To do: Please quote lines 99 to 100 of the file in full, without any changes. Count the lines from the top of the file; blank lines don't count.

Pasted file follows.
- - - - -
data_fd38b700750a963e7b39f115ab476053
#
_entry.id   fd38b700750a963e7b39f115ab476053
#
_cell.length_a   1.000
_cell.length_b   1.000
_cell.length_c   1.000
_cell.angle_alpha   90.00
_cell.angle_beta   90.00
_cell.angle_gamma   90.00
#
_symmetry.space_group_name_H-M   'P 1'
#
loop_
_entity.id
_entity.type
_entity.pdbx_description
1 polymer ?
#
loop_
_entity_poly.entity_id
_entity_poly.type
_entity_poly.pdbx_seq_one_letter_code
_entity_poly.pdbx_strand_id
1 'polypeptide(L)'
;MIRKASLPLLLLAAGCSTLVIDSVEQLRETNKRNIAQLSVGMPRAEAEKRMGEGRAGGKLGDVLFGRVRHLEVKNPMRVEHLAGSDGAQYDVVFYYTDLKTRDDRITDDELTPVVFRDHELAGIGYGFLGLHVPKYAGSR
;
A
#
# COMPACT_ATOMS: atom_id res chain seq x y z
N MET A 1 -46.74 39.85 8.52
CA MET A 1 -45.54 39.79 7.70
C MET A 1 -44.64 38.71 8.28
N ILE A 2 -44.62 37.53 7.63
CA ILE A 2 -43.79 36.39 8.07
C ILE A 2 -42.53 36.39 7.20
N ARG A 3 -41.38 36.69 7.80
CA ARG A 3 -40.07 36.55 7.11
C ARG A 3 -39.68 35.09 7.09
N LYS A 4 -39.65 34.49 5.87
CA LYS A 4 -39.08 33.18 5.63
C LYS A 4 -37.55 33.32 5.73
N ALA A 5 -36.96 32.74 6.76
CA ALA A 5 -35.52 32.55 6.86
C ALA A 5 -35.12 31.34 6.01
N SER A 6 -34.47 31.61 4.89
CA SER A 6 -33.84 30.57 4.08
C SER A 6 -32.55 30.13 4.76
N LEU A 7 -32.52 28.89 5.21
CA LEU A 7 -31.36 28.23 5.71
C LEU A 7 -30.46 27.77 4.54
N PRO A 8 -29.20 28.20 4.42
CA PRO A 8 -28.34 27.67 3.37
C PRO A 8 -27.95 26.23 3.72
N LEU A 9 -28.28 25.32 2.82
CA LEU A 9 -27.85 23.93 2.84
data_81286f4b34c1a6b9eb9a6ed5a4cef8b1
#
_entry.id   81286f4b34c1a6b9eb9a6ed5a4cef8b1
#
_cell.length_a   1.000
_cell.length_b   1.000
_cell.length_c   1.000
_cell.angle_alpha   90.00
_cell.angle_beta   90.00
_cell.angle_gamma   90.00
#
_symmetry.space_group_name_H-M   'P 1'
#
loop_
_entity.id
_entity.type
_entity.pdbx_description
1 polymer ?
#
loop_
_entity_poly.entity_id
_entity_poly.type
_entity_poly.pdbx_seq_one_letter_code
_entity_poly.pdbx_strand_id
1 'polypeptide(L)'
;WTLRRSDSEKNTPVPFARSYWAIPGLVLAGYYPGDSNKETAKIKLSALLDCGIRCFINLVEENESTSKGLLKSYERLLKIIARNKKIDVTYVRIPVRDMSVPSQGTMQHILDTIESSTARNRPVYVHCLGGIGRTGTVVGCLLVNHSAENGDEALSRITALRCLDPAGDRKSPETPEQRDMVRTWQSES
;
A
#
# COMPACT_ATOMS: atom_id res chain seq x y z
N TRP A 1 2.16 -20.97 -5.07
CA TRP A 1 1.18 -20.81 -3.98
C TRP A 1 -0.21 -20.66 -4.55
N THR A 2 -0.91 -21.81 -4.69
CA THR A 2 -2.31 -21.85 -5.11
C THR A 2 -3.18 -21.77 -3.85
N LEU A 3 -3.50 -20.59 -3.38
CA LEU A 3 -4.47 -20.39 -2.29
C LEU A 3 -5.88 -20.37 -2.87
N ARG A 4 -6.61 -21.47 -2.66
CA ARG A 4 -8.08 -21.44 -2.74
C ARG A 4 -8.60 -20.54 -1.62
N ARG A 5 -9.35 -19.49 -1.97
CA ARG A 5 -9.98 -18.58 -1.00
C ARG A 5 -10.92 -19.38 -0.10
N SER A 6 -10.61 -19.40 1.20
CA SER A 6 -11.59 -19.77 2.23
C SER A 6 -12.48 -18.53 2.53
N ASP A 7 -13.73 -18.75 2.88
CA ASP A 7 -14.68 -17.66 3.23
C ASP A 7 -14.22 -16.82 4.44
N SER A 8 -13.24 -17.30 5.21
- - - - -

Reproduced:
N ARG A 5 -9.35 -19.49 -1.97
CA ARG A 5 -9.98 -18.58 -1.00